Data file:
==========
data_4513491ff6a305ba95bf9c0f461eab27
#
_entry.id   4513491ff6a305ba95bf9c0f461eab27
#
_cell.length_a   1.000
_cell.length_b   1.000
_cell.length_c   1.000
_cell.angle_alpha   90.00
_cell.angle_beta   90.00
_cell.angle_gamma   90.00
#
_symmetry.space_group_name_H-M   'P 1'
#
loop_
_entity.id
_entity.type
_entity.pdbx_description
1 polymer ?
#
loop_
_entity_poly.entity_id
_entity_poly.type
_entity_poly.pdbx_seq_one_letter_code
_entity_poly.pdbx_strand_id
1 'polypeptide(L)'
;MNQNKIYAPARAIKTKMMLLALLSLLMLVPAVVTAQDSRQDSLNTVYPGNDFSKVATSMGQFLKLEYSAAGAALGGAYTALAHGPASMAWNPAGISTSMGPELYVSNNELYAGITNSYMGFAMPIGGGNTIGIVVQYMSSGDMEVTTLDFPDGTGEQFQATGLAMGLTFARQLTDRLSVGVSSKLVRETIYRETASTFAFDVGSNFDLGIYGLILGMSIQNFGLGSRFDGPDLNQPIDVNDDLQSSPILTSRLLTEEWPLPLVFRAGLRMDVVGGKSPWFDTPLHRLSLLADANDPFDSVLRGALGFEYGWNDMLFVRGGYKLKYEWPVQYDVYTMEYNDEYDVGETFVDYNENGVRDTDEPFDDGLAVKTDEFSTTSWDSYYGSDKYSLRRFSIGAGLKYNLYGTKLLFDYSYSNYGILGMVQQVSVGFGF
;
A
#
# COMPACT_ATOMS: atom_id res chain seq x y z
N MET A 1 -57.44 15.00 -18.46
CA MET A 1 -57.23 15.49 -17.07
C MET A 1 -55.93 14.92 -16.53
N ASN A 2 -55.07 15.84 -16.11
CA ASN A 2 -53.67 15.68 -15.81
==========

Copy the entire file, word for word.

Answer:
data_4513491ff6a305ba95bf9c0f461eab27
#
_entry.id   4513491ff6a305ba95bf9c0f461eab27
#
_cell.length_a   1.000
_cell.length_b   1.000
_cell.length_c   1.000
_cell.angle_alpha   90.00
_cell.angle_beta   90.00
_cell.angle_gamma   90.00
#
_symmetry.space_group_name_H-M   'P 1'
#
loop_
_entity.id
_entity.type
_entity.pdbx_description
1 polymer ?
#
loop_
_entity_poly.entity_id
_entity_poly.type
_entity_poly.pdbx_seq_one_letter_code
_entity_poly.pdbx_strand_id
1 'polypeptide(L)'
;MNQNKIYAPARAIKTKMMLLALLSLLMLVPAVVTAQDSRQDSLNTVYPGNDFSKVATSMGQFLKLEYSAAGAALGGAYTALAHGPASMAWNPAGISTSMGPELYVSNNELYAGITNSYMGFAMPIGGGNTIGIVVQYMSSGDMEVTTLDFPDGTGEQFQATGLAMGLTFARQLTDRLSVGVSSKLVRETIYRETASTFAFDVGSNFDLGIYGLILGMSIQNFGLGSRFDGPDLNQPIDVNDDLQSSPILTSRLLTEEWPLPLVFRAGLRMDVVGGKSPWFDTPLHRLSLLADANDPFDSVLRGALGFEYGWNDMLFVRGGYKLKYEWPVQYDVYTMEYNDEYDVGETFVDYNENGVRDTDEPFDDGLAVKTDEFSTTSWDSYYGSDKYSLRRFSIGAGLKYNLYGTKLLFDYSYSNYGILGMVQQVSVGFGF
;
A
#
# COMPACT_ATOMS: atom_id res chain seq x y z
N MET A 1 -57.44 15.00 -18.46
CA MET A 1 -57.23 15.49 -17.07
C MET A 1 -55.93 14.92 -16.53
N ASN A 2 -55.07 15.84 -16.11
CA ASN A 2 -53.67 15.68 -15.81